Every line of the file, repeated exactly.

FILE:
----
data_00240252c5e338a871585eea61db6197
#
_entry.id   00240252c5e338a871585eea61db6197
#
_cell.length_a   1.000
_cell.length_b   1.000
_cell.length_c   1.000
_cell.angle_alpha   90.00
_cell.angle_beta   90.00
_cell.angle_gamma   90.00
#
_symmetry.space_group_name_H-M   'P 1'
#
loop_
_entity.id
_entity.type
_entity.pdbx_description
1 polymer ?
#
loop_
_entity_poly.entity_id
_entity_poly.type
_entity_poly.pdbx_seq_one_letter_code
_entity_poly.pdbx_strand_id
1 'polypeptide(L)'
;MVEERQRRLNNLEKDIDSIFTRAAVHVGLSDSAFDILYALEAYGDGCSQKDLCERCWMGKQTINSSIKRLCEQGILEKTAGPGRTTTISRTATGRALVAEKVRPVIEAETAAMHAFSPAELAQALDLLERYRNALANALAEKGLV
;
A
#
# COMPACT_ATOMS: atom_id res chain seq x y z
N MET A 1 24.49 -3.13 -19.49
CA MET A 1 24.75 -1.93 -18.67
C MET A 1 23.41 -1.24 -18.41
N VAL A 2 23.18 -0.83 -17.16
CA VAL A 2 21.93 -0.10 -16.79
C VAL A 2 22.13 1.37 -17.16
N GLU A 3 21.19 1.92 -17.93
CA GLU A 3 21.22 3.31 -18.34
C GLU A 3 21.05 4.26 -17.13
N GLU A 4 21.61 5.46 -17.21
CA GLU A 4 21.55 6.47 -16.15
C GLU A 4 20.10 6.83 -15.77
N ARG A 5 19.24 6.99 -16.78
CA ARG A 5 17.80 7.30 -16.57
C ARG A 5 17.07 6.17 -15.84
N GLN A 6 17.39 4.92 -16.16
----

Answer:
data_00240252c5e338a871585eea61db6197
#
_entry.id   00240252c5e338a871585eea61db6197
#
_cell.length_a   1.000
_cell.length_b   1.000
_cell.length_c   1.000
_cell.angle_alpha   90.00
_cell.angle_beta   90.00
_cell.angle_gamma   90.00
#
_symmetry.space_group_name_H-M   'P 1'
#
loop_
_entity.id
_entity.type
_entity.pdbx_description
1 polymer ?
#
loop_
_entity_poly.entity_id
_entity_poly.type
_entity_poly.pdbx_seq_one_letter_code
_entity_poly.pdbx_strand_id
1 'polypeptide(L)'
;MVEERQRRLNNLEKDIDSIFTRAAVHVGLSDSAFDILYALEAYGDGCSQKDLCERCWMGKQTINSSIKRLCEQGILEKTAGPGRTTTISRTATGRALVAEKVRPVIEAETAAMHAFSPAELAQALDLLERYRNALANALAEKGLV
;
A
#
# COMPACT_ATOMS: atom_id res chain seq x y z
N MET A 1 24.49 -3.13 -19.49
CA MET A 1 24.75 -1.93 -18.67
C MET A 1 23.41 -1.24 -18.41
N VAL A 2 23.18 -0.83 -17.16
CA VAL A 2 21.93 -0.10 -16.79
C VAL A 2 22.13 1.37 -17.16
N GLU A 3 21.19 1.92 -17.93
CA GLU A 3 21.22 3.31 -18.34
C GLU A 3 21.05 4.26 -17.13
N GLU A 4 21.61 5.46 -17.21
CA GLU A 4 21.55 6.47 -16.15
C GLU A 4 20.10 6.83 -15.77
N ARG A 5 19.24 6.99 -16.78
CA ARG A 5 17.80 7.30 -16.57
C ARG A 5 17.07 6.17 -15.84
N GLN A 6 17.39 4.92 -16.16